A Clockwork Orange


Action to the Word’s Anthony Burgess’s A Clockwork Orange

Les Currie & GHP

QPAC Cremorne

28th May – 8th June 2013


Reviewed by Meg Ham


I entered QPAC’s Cremorne Theatre with a sense of nervous anticipation. A Clockwork Orange is one of my favourite pieces of literature and I didn’t know what to expect from a stage adaptation. Having never heard of Action To The Word Theatre Company, I was feeling sceptical. As we took our seats, I noticed some kind of mash up of Skrillex and Beethoven was being played for the preshow. My nervousness increased. As the lights dimmed I took a breath and thought, “please don’t let it be awful”.


My fears were quickly quelled. As the all-male cast revealed themselves, I felt reassured. There was no fear on stage. The cast were strong, focused and dedicated. They invited the audience inside their crooked world and taught us what it meant to be a Droog, a Bratty.


A Clockwork Orange

Martin McCreadie plays Alex De Large, the devilish protagonist. Except he did not play him, he embodied him. McCreadie has surrendered himself to Alex; a highly intelligent character who thirsts for UltraViolence with terrifying indifference and glee. After being imprisoned for two years for his severe crimes, he undergoes an experimental treatment (Ludovico Technique) and becomes a “new man”. The method is essentially a brainwashing technique that rewires Alex’s mind to associate any form of violence with his own personal nausea, thus preventing him from incurring any more grievances against The State.  After two weeks, he is released a changed member of society, but is also left defenceless against a community who is now out to exploit him for political gain.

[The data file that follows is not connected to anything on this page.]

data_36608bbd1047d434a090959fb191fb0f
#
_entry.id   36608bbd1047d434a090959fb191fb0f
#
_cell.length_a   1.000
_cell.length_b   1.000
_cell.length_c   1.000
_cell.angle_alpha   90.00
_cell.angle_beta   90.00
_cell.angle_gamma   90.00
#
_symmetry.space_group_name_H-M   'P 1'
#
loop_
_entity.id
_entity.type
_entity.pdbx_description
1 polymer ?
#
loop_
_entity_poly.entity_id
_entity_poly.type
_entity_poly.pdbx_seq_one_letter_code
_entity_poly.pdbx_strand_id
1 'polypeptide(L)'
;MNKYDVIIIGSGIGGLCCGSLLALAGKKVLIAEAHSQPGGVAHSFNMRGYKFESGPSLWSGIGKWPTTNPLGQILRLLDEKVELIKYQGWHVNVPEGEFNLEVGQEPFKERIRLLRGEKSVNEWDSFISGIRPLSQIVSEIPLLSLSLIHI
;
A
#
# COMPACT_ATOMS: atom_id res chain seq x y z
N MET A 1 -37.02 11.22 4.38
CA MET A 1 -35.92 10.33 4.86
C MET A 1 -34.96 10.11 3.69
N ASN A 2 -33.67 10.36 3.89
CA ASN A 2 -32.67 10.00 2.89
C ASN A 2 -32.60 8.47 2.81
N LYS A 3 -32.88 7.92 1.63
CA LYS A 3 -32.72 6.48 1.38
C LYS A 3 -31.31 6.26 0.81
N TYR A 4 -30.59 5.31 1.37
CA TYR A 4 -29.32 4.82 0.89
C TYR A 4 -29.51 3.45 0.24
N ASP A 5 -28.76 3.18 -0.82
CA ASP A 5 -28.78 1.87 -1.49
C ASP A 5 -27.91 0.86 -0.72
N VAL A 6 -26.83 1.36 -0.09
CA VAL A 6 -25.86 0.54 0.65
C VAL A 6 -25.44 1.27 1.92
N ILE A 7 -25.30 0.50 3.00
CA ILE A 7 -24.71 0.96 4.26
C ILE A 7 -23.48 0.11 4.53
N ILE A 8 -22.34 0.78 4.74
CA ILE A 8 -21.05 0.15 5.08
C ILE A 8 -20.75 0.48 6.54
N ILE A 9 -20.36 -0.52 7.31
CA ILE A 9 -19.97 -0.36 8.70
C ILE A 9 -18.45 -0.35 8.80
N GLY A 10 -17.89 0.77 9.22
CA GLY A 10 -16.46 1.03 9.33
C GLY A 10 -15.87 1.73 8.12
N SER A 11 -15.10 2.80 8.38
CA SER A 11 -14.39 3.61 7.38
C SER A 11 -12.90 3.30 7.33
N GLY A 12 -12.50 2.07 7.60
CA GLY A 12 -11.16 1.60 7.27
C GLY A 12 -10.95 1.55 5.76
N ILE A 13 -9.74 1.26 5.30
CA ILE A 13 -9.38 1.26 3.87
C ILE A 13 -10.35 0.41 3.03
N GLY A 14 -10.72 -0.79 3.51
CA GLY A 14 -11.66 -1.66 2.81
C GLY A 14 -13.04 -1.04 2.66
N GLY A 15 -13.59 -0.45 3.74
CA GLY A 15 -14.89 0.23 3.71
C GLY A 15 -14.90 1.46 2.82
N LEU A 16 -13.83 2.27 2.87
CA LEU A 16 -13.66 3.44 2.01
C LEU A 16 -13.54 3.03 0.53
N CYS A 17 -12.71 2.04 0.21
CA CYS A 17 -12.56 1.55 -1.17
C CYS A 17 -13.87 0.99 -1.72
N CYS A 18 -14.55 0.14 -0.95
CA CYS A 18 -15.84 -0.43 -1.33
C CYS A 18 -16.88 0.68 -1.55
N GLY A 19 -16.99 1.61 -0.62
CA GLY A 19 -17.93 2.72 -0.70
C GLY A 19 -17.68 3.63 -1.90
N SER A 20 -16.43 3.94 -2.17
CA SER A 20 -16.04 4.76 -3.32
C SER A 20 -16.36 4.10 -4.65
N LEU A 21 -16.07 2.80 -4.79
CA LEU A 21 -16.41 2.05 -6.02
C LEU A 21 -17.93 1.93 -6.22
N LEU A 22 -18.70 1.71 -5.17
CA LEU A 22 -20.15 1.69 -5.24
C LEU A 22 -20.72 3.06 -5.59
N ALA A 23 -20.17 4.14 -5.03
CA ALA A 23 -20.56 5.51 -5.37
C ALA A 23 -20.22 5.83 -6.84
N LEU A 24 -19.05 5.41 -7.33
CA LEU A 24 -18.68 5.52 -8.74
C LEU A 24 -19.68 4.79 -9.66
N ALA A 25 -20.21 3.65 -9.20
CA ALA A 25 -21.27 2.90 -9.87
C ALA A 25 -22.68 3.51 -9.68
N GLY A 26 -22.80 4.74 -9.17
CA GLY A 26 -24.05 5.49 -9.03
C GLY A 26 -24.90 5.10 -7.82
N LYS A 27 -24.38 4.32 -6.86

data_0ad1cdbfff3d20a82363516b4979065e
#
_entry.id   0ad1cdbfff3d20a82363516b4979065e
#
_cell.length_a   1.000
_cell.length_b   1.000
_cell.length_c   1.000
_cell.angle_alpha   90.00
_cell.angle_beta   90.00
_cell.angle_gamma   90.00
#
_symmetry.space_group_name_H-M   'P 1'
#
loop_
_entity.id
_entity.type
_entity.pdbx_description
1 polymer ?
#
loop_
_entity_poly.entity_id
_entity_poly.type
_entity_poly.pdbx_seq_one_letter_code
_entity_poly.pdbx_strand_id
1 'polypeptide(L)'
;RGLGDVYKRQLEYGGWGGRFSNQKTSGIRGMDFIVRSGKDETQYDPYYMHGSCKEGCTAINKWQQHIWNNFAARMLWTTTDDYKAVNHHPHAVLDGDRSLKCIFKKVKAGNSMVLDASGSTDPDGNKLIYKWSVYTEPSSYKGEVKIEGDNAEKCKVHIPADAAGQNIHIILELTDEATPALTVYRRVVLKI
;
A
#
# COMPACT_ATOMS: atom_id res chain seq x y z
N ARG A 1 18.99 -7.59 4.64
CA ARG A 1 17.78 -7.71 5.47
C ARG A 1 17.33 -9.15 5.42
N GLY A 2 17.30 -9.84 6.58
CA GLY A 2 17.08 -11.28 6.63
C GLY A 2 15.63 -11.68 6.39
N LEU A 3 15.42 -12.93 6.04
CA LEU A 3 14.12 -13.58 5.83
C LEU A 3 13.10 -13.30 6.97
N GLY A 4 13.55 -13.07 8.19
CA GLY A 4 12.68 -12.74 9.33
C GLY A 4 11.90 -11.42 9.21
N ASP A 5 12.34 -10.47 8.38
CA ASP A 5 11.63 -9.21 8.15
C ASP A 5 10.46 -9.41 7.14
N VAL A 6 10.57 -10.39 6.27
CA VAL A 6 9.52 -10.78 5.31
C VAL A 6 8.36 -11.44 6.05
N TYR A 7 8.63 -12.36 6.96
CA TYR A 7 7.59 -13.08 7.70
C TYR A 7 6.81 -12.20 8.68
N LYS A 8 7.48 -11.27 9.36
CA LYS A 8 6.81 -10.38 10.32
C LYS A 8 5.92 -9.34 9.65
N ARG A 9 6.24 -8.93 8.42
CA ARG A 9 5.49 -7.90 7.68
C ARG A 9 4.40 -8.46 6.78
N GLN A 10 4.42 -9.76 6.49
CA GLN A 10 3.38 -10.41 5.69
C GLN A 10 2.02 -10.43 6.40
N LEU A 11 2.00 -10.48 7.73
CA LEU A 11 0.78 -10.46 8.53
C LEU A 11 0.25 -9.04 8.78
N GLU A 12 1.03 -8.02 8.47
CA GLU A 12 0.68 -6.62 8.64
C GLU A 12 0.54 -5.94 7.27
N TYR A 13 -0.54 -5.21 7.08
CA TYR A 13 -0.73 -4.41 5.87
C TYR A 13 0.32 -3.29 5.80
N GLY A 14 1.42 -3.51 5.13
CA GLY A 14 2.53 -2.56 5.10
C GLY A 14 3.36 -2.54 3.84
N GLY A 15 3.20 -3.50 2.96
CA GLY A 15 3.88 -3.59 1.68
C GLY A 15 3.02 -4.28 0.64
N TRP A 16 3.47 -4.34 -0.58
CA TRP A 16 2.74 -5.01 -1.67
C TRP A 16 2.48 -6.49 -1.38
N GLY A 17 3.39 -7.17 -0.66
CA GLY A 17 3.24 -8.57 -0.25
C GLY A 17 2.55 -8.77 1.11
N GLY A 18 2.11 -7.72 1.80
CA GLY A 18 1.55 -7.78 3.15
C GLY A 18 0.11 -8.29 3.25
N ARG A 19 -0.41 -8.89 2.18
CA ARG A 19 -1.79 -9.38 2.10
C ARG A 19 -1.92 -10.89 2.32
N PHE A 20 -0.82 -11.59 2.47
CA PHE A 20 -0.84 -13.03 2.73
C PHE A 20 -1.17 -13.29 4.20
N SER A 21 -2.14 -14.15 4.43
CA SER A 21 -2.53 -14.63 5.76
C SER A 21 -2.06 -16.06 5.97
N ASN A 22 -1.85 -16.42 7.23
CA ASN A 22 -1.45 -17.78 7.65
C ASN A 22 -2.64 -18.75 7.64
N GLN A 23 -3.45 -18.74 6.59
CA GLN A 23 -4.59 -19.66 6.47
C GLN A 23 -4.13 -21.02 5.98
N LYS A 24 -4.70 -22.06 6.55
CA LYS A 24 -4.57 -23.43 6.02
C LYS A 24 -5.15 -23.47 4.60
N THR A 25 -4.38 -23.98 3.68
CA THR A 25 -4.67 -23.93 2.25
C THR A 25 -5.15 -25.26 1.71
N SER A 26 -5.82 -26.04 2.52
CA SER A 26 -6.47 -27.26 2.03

McCreadie extends a hand to the audience and makes sense of the method behind Alex’s madness. He is so absorbed and natural within the character that you forget he is insane, almost justifying his actions.


It was truly one of the most enthralling performances I have ever seen from a man.

A Clockwork Orange

The rest of the cast are not to be put aside, with the blatantly gorgeous direction and choreography of Alexandra Spencer-Jones, they pull together a stellar performance. The fact that it is an all-male cast means that there were some potentially homosexual themes, but they were not imposing. As Ms Spencer-Jones says in her director’s notes, “the piece isn’t “gay” or “straight” – we stay entirely truthful to the novel, they’re just sometimes boys instead of girls.” It was not a choice made for shock value, but for narrative value. A quality to the show I greatly appreciated.


The set and lighting were both simplistic but striking. They highlight the actors and the story without taking away. The ingenious use of movement and music within the script is so seamless that it becomes an extra character in the story, a jarring contrast of Beethoven and Pop with violent yet elegant physical pieces to tie the scene changes and storyline together. I was astounded with how the cast would throw themselves into those group moments. For the most part, their application of emotion to physicality was not overdone; they simply honoured the story without over acting or imposing arrogance upon the script.


A Clockwork Orange

Overall I was more than delighted with the performance. It is so inspiring to see performers do a story justice, without making it about themselves.
What is more exciting than that though, is that this show is in Brisbane. This show, which is so excellently passionate and professional, is coming through Brisbane on its world tour. It is exciting to me, that more and more we are cultivating our own name in the arts. Developing our own tastes. And slowly but surely we are seeing more and more internationally acclaimed theatre come through, which in turn will contribute to the quality that we produce.


Make sure you go and see this raw and inspiring piece while it’s here. I will never forget it, and neither will you.



1 Response to “A Clockwork Orange”

  1. June 4, 2013 at 11:29 am

    An excellent review…couldn’t agree more. I saw the Saturday matinee, just marvellous.

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